You would do better to believe in fairies or Santa Clause being able to travel all around the world in a single night.

Even the Angel Gabriel couldn’t be with Daniel for 3 weeks, because he was held up by a Demonic power. If Gabriel could be omnipresent, a witness to everything Daniel was doing, that wouldn’t have been a problem.

“You may even be told Jesus didn’t really confer with Moses and Elijah... it was just a literary device.”


We can certainly imagine Moses and Elijah as not being both in heaven, and at the same time with Jesus. That would make them, at the least, located in two places at once. The scripture doesn’t say that.

“But then again, when you choose to take out the apocrypha (as well as other books), you miss out.”


I’m not sure your own religion even believes the “apocrypha” either. Most of it they admit are just fables and cute stories. You should try reading their introduction to these books and see for yourself.

“You’ll hear the bowls of incense in Rev. 5 when the prayers of the saints are offered are just praise,”


Do you think that our prayers are literally transubstantiation into incense?


40 posted on 07/23/2013 7:41:48 PM PDT by Greetings_Puny_Humans
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To: Alex Murphy

My four catholic boys have names that include Charles, Francis, Isaac, James, John, Joseph, Robert and Stephen. Our daughter’s name similarly reflects saints, though we don’t have a Mary yet. It is a good old traditioon that we keep alive and in doing so have managed to give our children names that stand out from their age group.


41 posted on 07/23/2013 7:52:48 PM PDT by Flying Circus
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To: AliVeritas; verga

I’m getting grouchy too! This was actually an interesting and kind of amusing discussion until we met somebody busy being his own St Peter and St. Paul. No wonder Protestant churches don’t hold together and there’s about a billion of them. Each man his own Pope.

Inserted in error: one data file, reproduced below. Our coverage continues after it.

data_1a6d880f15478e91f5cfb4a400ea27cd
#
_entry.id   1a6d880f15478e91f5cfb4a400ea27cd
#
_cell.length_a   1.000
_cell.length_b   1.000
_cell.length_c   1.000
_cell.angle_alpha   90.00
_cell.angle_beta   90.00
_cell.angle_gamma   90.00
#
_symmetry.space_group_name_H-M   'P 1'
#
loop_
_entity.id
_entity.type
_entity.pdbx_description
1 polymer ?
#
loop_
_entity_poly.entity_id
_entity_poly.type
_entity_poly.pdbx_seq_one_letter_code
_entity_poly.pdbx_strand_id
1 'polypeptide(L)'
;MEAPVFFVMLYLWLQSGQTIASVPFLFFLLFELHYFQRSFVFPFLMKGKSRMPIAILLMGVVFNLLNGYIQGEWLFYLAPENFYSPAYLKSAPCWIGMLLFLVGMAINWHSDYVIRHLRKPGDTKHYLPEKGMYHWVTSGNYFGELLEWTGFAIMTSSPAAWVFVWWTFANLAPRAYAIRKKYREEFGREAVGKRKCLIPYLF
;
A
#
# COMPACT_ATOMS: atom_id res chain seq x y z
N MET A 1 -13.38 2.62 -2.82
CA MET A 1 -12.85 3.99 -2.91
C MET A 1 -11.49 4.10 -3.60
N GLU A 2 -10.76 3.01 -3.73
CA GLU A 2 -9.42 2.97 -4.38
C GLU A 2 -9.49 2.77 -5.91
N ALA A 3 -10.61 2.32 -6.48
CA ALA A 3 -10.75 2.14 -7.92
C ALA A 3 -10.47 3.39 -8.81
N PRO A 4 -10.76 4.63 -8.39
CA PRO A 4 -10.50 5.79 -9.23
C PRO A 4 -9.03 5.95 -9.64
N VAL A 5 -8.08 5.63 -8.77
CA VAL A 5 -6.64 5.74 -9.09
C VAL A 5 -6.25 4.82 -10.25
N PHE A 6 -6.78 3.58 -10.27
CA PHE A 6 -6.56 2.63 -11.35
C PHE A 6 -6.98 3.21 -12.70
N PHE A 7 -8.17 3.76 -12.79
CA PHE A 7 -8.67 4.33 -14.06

42 posted on 07/23/2013 7:59:01 PM PDT by livius
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To: Alex Murphy

I have the inside track on this. No kidding. My children are named William and Kathryn, what more proof do you need?

My royal sensibilities tell me that the baby will be named George.

If they’ve truly lost their minds over in the UK, we might get something like Eugene or Gerald or Bob. But George is the absolutely correct name for this future king kid. Period.

/:)


43 posted on 07/23/2013 8:04:21 PM PDT by Veto! (Opinions freely expressed as advice)
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To: Veto!
If they’ve truly lost their minds over in the UK, we might get something like Eugene or Gerald or Bob.

Or Sue.

44 posted on 07/23/2013 8:04:50 PM PDT by dfwgator
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To: dfwgator

Well, maybe Sue. Has a certain ring to it.

But more likely, if they go in that direction, it would be Sue-Bob. Or Phillip Sue.

Getting serious again, it could be Wendell.


45 posted on 07/23/2013 8:10:43 PM PDT by Veto! (Opinions freely expressed as advice)
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To: Greetings_Puny_Humans

46 posted on 07/23/2013 8:17:42 PM PDT by narses
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To: Alex Murphy

Well, it’s possible little Apple could grow up and become a saint. And then there will be a St. Apple patron saint. I mean, we started out with just s few saint’s names.


47 posted on 07/23/2013 9:54:18 PM PDT by informavoracious (We're being "punished" with Stanley Ann's baby. Obamacare: shovel-ready healthcare.)
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To: Alex Murphy

Leave it to Free Republic to have a religious argument over a baby’s name...


48 posted on 07/23/2013 10:03:25 PM PDT by D-fendr (Deus non alligatur sacramentis sed nos alligamur.)
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To: D-fendr

Hysterical! That’s funny!! Lol


49 posted on 07/23/2013 10:46:04 PM PDT by johngrace (I am a 1 John 4! Christian- declared at every Sunday Mass , Divine Mercy and Rosary prayers!)
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To: Greetings_Puny_Humans

“Parents up in heaven, who are not omnipresent or omniscient, and therefore incapable of hearing every prayer on Earth, certainly cannot.”

Even if God says they can? He can’t do that?


50 posted on 07/24/2013 3:00:57 AM PDT by dsc (Any attempt to move a government to the left is a crime against humanity.)